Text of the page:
An observation: War of the Worlds is the prototypical alien invasion story. It was meant to be an impassioned screed again colonialism and a metaphorical examination of the consequences of white imperialism.
Later tales from the genre took up the original story’s premise – aliens invading the Earth – while ignoring its message that oppressing the Other is bad. In fact, later alien invasion stories proclaimed the exact opposite message: oppressing the Other is good, because they’re out to destroy us with their Otherness.
The alien invasion genre became an expression of fear of immigration and racial others. More, it became a cri de coeur of imperialist terror at losing hegemonic dominance, fear of no longer being top dog. You never see alien invasion movies where the aliens invade Mombasa, it’s always London and New York and Washington.
So now the alien invasion genre has ended up in the opposite location it started from: alien invasion was a metaphor for white people conquering non-white countries, while nowadays it’s become a metaphor for non-white people immigrating to majority-white countries. What a funny old world we live in.
I just realized something at work today which I will swear to my deathbed is unrelated to a specific coworker’s hygiene: telling a girl she has B.O. without ticking her off is essentially the Kobayashi Maru of social situations.
The real spring has come, instead of the spring that only exists on the calendar. Which is nice and all, but eventually I’ll have to face again one of my most intense dislikes: touching a subway pole without gloves on. You win some, you lose some.
Employ animists to judge the test.
Employ small children to judge the test.
Employ the computer-illiterate to judge the test.
Employ the mentally-disabled to judge the test.
Employ the intoxicated to judge the test.
Employ the senile to judge the test.
Okay, so I’m in the movie theatre right now waiting to see Grand Budapest Hotel and the place is packed.
What the hell, peeps? I thought watching an indie movie on a Thursday night would mean copious empty seating, like when I saw Coriolanus, but we are full up. I guess every other hipster in the city had the same thought.
Big Marijuana is coming like Big Tobacco did decades before, but it’s taking a detour through the 1920s and the Prohibition Era first. If and when marijuana is legalized in the United States, it will almost definitely join the other legal drugs in being pushed by profit-driven corporations willing to kill as many trees as it takes to be in the black. In the meantime, heavily armed pot growers are destroying the environment well enough on their own.
So sayest MoJo:
Although the original Northern California growers saw pot cultivation as an extension of their hippie lifestyles, their environmental values haven’t readily carried over to the next generation. “They are given a free pass to become wealthy at a young age, to get what they want,” Silvaggio explains. “And do you think they are going to give it up when they turn 20, with a kid in the box? They can’t get off that gravy train.” But with prices dropping as domestic supply expands, “you can’t go smaller; you’ve got to go bigger these days to make the amount of money you used to make. So what does that mean? You have to get another generator. You have to take more water. You’ve got to spray something because you may lose 20, 30 grand if you don’t.”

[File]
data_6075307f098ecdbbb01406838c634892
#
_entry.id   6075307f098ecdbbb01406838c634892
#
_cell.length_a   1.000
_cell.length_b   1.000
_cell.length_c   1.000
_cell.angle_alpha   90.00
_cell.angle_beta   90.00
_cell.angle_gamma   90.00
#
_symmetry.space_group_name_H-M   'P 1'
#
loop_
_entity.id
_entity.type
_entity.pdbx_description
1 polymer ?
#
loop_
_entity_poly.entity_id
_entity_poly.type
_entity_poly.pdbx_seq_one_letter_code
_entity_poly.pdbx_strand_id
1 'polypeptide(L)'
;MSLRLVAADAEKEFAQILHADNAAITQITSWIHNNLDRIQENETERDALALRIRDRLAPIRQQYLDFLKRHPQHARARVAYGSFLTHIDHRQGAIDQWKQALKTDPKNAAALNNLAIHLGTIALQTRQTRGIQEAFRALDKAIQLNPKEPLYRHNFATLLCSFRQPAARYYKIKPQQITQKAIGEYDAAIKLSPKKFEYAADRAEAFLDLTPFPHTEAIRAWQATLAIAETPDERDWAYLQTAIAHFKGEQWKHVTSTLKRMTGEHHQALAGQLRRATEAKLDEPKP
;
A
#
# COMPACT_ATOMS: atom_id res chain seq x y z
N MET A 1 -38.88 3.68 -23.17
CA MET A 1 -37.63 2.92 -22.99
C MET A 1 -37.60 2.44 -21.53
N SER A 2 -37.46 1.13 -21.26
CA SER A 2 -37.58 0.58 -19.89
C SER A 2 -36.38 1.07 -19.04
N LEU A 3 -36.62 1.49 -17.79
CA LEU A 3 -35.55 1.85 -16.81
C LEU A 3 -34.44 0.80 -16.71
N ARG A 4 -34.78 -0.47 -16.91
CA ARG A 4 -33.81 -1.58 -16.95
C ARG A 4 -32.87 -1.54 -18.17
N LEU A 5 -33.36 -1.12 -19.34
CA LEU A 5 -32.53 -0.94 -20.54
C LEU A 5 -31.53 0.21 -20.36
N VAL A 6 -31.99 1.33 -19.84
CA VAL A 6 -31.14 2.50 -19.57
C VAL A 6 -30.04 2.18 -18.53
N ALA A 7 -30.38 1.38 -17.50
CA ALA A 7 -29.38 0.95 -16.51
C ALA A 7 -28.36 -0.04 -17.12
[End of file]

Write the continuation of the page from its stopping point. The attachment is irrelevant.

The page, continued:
Did you ever watch Sailor Moon and wondered what the series would have been like if the main character had been a communist? Neither did I, and in fact I’ve never watched an episode, but certain enterprising sorts have answered the question no one was asking.
I bring you Red Moon:
Reaching Naru’s mother’s jewellery store in record time, Sailor Moon charged inside to see her best friend being strangled by something that looked like a reject from the late, late horror movie show. All around the grey skinned woman customers lay drained of their energy, unconscious on the floor.
“Halt! The people of this city require that energy to be able to work, and until the means of production are in the hands of the workers, society shall never be equal! I am Sailor Moon, and in the name of the working class, I shall punish you!”
I have finally watched all non-filler episodes of Bleach. I’ve been watching this show for most of the 21st century, so realize that I feel like I’ve hit some kind of personal milestone. A dumb and inconsequential milestone, but still one nevertheless. Like many other anime series in the genre of boys’ action (shounen, for the initiated), it dragged on for far too long, not least because the anime’s production of episodes quickly outpaced the manga’s story. Yes, the anime was based on a comic book series that wasn’t finished yet.
The ending didn’t feel essential. The final bit is basically a season-long epilogue, with the real ending being the one two seasons ago where the actual central villain was defeated.
But, it’s done now, so kudos to Kubo Tite for joining the ranks of creators who have successfully brought a long-running series to a close. I’m just glad I can finally cross this entry from my lifetime list of unfinished stories. Onwards to the next one.